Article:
With trademark infringement, I think that the point is "Where does it start causing confusion?"
Take your "jPhone" for instance: As long as the "j" was accentuated -- ALWAYS accentuated -- so that there was NO way that a cursory glance would not mistake it for an "i" -- a different font, colored a bright, screaming red where the rest of the logo is turquoise, the tail of the 'j' is made longer than usual... the possibilities are endless -- it might pass the "not likely to cause confusion in the general public" smell test.On the other hand, making the logo in a similar font to Apple's, in the same all-black, with the tail of the "j" shortened or otherwise de-emphasized (which is,itself,another judgement call -- when is something "too much"?) to lessen the difference between a "j"and an "i" then a case can be made that it DOESN'T pass that test.
xPhone, if made suitably visually distinctive, might pass the test... it might not. aPhone, all the rest... same thing -- maybe maybe not. Picking theone letter that MOST CLOSELY resembles the one that differentiates an "iPhone" from a "phone", however,is likely to be a bit whiffy on the smell-test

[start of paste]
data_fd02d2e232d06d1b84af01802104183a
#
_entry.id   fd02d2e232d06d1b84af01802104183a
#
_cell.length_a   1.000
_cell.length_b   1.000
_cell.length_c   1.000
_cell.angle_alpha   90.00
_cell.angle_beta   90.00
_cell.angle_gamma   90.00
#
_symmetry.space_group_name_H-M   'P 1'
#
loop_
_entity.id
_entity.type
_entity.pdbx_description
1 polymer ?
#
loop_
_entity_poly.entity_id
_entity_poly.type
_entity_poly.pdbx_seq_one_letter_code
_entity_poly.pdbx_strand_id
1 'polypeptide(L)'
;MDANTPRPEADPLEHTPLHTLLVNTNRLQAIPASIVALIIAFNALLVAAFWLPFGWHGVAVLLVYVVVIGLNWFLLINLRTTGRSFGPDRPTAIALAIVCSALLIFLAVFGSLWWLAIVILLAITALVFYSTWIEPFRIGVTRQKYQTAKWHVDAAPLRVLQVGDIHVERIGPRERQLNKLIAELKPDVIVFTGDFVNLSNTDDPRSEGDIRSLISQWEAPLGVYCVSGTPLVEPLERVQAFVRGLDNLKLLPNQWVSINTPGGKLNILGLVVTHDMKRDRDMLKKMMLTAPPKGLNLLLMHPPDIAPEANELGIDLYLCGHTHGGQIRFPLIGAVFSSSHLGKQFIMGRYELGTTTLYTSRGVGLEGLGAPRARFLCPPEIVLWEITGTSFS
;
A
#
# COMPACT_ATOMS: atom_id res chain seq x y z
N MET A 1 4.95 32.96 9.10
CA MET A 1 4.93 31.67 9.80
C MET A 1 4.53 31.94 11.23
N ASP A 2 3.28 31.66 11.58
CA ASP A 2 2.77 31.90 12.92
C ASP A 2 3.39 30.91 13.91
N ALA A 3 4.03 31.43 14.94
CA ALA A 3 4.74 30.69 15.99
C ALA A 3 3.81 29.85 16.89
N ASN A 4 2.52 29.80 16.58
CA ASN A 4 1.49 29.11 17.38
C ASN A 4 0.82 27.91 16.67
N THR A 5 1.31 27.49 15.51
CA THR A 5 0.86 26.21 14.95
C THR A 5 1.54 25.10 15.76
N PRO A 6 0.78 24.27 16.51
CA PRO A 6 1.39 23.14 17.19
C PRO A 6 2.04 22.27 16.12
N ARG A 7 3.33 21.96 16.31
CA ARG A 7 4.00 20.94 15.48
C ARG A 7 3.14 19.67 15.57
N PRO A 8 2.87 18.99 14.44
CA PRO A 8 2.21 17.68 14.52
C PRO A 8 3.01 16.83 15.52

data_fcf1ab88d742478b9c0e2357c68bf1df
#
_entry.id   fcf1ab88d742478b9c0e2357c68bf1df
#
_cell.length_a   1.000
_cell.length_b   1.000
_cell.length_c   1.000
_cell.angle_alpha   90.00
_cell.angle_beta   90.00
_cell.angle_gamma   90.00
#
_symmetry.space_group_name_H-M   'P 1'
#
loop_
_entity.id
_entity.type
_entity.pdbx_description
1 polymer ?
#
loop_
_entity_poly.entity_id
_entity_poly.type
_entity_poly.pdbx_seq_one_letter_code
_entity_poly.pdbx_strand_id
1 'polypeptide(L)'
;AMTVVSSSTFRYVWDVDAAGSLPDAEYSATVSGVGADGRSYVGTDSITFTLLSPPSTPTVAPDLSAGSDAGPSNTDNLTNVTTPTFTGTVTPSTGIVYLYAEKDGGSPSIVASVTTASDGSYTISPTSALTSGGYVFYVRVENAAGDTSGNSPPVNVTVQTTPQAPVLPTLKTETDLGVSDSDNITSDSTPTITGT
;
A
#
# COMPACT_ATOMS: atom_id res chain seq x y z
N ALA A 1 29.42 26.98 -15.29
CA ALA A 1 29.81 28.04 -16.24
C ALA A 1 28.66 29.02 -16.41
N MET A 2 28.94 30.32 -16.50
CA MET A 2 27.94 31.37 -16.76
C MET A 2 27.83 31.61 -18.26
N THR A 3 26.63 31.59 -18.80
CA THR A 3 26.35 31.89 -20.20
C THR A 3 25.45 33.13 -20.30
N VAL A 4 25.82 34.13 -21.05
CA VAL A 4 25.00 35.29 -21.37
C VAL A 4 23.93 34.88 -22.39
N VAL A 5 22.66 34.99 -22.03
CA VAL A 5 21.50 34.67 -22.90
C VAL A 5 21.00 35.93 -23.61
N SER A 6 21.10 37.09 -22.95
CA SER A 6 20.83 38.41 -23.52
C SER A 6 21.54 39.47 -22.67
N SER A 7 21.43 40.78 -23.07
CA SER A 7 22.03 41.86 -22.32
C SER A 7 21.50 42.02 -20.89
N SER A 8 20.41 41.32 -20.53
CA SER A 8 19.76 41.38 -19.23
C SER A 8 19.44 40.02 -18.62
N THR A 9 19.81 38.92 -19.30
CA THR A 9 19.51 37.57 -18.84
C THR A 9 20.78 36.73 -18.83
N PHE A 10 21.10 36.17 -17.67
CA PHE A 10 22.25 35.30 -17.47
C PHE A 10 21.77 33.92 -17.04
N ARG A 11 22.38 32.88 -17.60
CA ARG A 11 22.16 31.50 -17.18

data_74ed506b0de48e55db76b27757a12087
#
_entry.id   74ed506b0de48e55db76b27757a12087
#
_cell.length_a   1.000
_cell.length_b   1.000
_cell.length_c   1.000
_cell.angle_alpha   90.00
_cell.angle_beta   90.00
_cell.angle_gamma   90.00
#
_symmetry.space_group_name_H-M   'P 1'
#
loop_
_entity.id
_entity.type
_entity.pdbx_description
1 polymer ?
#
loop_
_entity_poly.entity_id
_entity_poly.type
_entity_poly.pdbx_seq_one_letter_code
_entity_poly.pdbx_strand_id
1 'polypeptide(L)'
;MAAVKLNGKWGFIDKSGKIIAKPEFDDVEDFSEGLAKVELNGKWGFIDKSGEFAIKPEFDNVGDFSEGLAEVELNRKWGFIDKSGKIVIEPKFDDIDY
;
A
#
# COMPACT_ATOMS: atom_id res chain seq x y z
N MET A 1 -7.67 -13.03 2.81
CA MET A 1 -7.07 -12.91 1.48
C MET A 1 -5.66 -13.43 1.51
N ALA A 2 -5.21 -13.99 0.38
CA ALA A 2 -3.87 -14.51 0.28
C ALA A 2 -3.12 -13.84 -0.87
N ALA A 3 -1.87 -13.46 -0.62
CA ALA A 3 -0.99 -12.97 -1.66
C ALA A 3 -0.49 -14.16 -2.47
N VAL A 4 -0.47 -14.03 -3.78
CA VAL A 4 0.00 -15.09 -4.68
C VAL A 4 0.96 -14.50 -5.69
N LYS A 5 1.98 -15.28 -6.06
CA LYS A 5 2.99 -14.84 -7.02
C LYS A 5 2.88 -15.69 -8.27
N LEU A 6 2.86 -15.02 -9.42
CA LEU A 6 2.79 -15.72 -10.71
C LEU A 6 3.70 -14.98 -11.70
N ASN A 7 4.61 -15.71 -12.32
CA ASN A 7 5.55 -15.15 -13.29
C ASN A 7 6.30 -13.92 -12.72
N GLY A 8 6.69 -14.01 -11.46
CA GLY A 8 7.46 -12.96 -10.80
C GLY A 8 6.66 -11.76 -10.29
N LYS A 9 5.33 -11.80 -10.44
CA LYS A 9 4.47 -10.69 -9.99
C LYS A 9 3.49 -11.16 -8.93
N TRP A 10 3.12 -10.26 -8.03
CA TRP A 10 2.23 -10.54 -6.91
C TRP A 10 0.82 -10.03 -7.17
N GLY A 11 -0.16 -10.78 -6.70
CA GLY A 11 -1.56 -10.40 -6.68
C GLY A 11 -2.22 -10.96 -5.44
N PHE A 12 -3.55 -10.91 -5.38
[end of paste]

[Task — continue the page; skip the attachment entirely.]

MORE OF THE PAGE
The real question,though,is -- in the case of someone wanting to enter a market that ALREADY has a competitor selling a well-known and popular product with an identifiable name -- why would one WANT to use a similar-sounding/similar-looking name if they're NOT hoping to ride on the coattails of that other product in the public mind? Remember that the term"iPhone" was not in common usage when Apple named their product. Once they DID bring the term into common usage, however, it became the responsibility of companies following on from there NOT to attempt to infringe -- just the same as it would be their responsibility not to name their mobile phone the "Galazy S", or the "Blackbury", or any number of OTHER "trivial variations to the generic term" that resemble products already on the market.
Interestingly -- to me, at least -- is; that, if I read aright, Apple maintains the sole right to the name iPhone for "computing devices", just not cellphones. Does this mean that the Brazilian company has to cripple their (otherwise,non-infringing) telephone so that it can't access the Google store or run non-phone applications? It seems to me that a case could be made that allowing it to run non-telephony-related apps would put it dangerously close to, if not INTO, the area of a "computing device".